Senior news and feature writer at Cycling Weekly, Adam brings his weekly opinion on the goings on at the upper echelons of our sport.
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This off-season just refuses to be quiet, which is probably a good thing for all of us. Last week it was the whole Cian Uijtdebroeks farrago, and this week we have Tadej Pogačar announcing that he will ride the Giro d’Italia.
First off, I should say that Pogačar riding the Giro will be fantastic, for the race, for the sport of cycling, and fans. The more outstanding riders that the event attracts the better, as the level of the whole thing will be raised, and while it might seem likely that the Slovenian will dominate in May, seeing him with a new challenge will be a great watch for all of us.
Pogačar is not just down to ride the Giro, either, with UAE Team Emirates revealing that he is also set to contest the Tour de France, the Olympic Games road race, and the World Championships.
If we assume that the 25-year-old will start these races with the aim of winning them - as he always does - then this will be quite the task. No rider in the 21st century has won the Giro and the Tour in the same season; only two riders ever have won the Giro, Tour and World Championships road race in the same year; no one has ever done that and won at the Olympics too.
If anyone could do it, it would be Pogačar. The serial champion, the man who can win on basically any terrain, who took victory at Paris-Nice, the Tour of Flanders and Il Lombardia in 2023, the two-time Tour de France winner.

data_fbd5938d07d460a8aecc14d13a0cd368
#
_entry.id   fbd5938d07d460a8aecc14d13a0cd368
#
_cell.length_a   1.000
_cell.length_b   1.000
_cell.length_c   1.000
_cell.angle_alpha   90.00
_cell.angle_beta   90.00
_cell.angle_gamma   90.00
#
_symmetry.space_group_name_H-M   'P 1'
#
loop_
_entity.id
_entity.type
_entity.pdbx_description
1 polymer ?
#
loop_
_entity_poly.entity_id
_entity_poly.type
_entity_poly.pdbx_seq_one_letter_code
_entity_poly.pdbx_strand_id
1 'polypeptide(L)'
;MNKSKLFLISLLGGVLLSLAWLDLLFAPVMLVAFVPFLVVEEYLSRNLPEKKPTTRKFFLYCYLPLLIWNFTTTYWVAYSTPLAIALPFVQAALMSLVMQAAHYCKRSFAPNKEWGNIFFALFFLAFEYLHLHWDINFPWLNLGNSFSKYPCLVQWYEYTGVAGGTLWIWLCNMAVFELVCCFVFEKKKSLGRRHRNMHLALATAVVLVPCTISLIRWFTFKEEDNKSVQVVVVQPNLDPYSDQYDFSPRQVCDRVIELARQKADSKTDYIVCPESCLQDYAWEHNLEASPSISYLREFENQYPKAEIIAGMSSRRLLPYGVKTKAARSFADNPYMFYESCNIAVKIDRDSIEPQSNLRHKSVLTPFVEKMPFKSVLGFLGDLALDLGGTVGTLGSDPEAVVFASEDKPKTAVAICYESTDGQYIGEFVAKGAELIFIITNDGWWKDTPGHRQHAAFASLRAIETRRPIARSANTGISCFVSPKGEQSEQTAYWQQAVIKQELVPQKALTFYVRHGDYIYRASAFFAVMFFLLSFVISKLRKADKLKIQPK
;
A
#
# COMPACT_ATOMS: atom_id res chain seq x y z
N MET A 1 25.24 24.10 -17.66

In favour of him performing, making history, is the fact that he has won or finished on the podium at the Tour, the Worlds, and the Olympics in his short career to date. In fact, he has finished on the podium at every Grand Tour he has ever taken part in (one Vuelta a España, four Tours).
However, he has never ridden the Giro, let alone in a year in which he will also be targeting the Tour. He has never tackled two Grand Tours in the same season, let alone two five weeks apart, almost immediately followed by the Olympics.
There have already been casualties in the UAE rider’s calendar, with no defence of Flanders on the cards, or the Amstel Gold Race. Pogačar will not target 2024 half-heartedly, though, with Tirreno-Adriatico and Milan-Sanremo scheduled.
He is not a rider who keeps his powder dry, he is a born attacker, one with the talent and legs to make this count. To succeed at the Giro and then Tour will require a different approach, though, one where he rides more conservatively in Italy, something he might find difficult. A slightly easier Giro - one with a less hard final week - might allow Pogačar to build up a lead early and then defend it, but this would require him to change his style. Is that the Pogačar we want to see at the Giro? Is that the Pogačar the race organisers and his sponsors want, too?
On the other hand, perhaps he will go all guns blazing at the Giro, and then tackle the Tour with an open mind, pressure off. There is an argument that for a two-time winner, another yellow jersey is worth less than a first pink one, and this situation creates the opportunity for history, too.
The Giro-Tour double has not only seemed impossible because no one has achieved it since Marco Pantani in 1998, but impossible because no one has really tried it. The Tour has such a gravitational pull that everything revolves around the French race, and a tilt at the Giro is seen as frippery, an add-on. It might be different for Pogačar, whose UAE team is the successor to the Italian Lampre; there are also close ties between the countries of the UAE and Italy.
A stab at history is an exciting thing, and a brave thing too. We can almost guarantee that with Pogačar embarking on it, there will be fun along the way too. Onto 2024.
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